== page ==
# 1    dodge     gas        std        sedan   17000          1.8
# 2    mazda  diesel        std        sedan   17000          NaN
# 3  porsche     gas      turbo  convertible  120000          6.0
# 4    volvo  diesel        std        sedan   25000          2.0
# ----------

selection1 = df.dropna(subset=["price"])
selection2 = df.dropna()
print(len(selection1), len(selection2))
# 5 4

The DataFrame’s dropna() method drops all rows that contain a NaN value in any of its columns. But how to restrict the columns to be scanned for NaN values?

By passing a list of column labels to the optional parameter subset, you can define which columns you want to consider.

The call of dropna() without restriction, drops line 2 because of the NaN value in the column engine-size. When you restrict the columns only to price, no rows will be dropped, because no NaN value is present.

Drop Nan and Reset Index

Problem: What happens to indices after dropping certain rows?

import pandas as pd

df = pd.read_csv("Cars.csv")

# Dataframe "df"
# ----------
#       make    fuel aspiration   body-style   price  engine-size
# 0     audi     gas      turbo        sedan   30000          2.0
# 1    dodge     gas        std        sedan   17000          1.8
# 2    mazda  diesel        std        sedan   17000          NaN
# 3  porsche     gas      turbo  convertible  120000          6.0
# 4    volvo  diesel        std        sedan   25000          2.0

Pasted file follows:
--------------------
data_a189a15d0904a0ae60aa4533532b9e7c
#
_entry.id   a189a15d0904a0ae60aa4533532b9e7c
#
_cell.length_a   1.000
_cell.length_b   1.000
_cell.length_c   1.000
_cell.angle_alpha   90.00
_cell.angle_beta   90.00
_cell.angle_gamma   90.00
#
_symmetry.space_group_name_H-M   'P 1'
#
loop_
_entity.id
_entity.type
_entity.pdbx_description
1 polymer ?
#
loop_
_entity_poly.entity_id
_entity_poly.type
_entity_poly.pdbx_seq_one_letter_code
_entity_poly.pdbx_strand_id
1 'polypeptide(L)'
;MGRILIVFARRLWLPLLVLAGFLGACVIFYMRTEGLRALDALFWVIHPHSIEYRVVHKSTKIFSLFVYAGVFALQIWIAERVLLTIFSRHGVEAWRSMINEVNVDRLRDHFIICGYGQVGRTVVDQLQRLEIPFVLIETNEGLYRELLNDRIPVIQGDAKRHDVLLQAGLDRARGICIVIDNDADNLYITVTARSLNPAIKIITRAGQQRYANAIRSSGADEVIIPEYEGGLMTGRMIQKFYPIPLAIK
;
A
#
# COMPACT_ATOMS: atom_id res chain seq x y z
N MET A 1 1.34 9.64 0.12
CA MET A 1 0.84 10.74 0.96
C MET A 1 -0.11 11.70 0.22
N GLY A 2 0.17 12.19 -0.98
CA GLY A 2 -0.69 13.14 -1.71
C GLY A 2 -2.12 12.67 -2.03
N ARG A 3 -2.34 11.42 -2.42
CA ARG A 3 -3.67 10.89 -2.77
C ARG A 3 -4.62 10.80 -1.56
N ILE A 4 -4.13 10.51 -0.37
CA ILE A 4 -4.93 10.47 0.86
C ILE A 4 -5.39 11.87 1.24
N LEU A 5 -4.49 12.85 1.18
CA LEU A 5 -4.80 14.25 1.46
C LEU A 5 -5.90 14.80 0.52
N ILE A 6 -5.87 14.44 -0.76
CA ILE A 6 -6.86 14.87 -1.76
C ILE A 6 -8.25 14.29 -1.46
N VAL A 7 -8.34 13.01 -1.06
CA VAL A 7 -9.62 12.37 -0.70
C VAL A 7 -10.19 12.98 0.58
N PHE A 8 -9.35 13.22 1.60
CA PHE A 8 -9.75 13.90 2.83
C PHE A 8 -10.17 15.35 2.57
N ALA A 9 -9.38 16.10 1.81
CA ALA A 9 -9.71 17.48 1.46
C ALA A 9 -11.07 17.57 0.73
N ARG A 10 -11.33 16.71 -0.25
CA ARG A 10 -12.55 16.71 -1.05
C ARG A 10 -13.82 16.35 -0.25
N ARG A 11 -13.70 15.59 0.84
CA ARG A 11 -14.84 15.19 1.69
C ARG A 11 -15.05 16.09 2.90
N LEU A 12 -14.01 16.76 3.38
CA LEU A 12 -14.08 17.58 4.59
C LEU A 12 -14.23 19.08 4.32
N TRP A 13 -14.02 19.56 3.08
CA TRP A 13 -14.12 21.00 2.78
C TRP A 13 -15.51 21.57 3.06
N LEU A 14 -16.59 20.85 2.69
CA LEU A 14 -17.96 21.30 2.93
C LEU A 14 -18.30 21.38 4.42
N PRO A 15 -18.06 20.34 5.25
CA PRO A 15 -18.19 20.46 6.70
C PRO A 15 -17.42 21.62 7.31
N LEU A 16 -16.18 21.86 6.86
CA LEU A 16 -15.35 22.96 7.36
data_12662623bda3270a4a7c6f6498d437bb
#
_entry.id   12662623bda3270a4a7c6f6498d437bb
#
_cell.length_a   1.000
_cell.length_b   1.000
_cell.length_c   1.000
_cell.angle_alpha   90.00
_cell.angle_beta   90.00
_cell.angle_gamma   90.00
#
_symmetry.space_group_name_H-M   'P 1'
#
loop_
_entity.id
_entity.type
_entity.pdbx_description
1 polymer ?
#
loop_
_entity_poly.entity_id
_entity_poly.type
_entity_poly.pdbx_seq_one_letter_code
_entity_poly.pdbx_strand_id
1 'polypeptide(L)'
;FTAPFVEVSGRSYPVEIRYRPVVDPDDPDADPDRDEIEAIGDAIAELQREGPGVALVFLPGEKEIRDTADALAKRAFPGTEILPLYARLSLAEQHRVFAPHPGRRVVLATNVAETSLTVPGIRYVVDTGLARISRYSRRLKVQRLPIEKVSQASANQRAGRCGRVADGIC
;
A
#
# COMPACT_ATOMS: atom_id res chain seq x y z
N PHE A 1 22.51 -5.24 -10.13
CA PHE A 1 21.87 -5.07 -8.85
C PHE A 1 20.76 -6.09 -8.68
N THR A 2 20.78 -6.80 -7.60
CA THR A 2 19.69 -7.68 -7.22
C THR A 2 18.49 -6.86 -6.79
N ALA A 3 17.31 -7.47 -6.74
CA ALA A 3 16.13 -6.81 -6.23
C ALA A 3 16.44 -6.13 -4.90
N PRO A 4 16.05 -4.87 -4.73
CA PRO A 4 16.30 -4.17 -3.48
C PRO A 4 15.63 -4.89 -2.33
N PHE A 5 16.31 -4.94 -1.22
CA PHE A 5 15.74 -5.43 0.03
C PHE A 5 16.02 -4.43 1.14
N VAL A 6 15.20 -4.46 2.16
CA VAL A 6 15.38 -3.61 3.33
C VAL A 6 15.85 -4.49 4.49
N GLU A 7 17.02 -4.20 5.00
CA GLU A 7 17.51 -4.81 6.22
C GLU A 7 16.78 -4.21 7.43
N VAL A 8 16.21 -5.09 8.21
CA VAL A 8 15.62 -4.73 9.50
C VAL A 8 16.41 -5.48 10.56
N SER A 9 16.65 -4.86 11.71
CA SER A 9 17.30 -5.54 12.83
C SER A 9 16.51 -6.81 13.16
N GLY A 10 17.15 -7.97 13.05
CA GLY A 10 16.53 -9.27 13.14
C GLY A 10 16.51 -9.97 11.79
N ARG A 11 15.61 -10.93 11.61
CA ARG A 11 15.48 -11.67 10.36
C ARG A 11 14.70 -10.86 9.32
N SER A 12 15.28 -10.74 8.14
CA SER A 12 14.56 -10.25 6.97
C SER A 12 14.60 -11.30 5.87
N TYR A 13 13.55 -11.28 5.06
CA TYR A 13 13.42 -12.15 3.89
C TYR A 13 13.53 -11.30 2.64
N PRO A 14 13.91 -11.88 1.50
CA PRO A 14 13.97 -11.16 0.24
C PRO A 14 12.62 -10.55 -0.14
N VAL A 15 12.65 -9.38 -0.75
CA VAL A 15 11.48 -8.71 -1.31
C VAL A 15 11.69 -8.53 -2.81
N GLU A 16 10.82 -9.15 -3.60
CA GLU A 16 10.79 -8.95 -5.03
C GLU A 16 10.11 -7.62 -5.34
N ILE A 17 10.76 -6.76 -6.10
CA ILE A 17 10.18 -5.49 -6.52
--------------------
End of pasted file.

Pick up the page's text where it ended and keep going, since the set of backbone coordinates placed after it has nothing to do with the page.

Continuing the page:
# ----------

df.drop([0, 1, 2], inplace=True)
df.reset_index(inplace=True)
result = df.index.to_list()
print(result)
# [0, 1]

The method drop() on a DataFrame deletes rows or columns by index. You can either pass a single value or a list of values.

By default the inplace parameter is set to False, so that modifications won’t affect the initial DataFrame object. Instead, the method returns a modified copy of the DataFrame. In the puzzle, you set inplace to True, so the deletions are performed directly on the DataFrame.

After deleting the first three rows, the first two index labels are 3 and 4. You can reset the default indexing by calling the method reset_index() on the DataFrame, so that the index starts at 0 again. As there are only two rows left in the DataFrame, the result is [0, 1].

Concatenation of Dissimilar DataFrames Filled With NaN

Problem: How to concatenate two DataFrames if they have different columns?

import pandas as pd

df = pd.read_csv("Cars.csv")
df2 = pd.read_csv("Cars2.csv")

# Dataframe "df"
# ----------
#       make    fuel aspiration   body-style   price  engine-size
# 0     audi     gas      turbo        sedan   30000          2.0
# 1    dodge     gas        std        sedan   17000          1.8
# 2    mazda  diesel        std        sedan   17000          NaN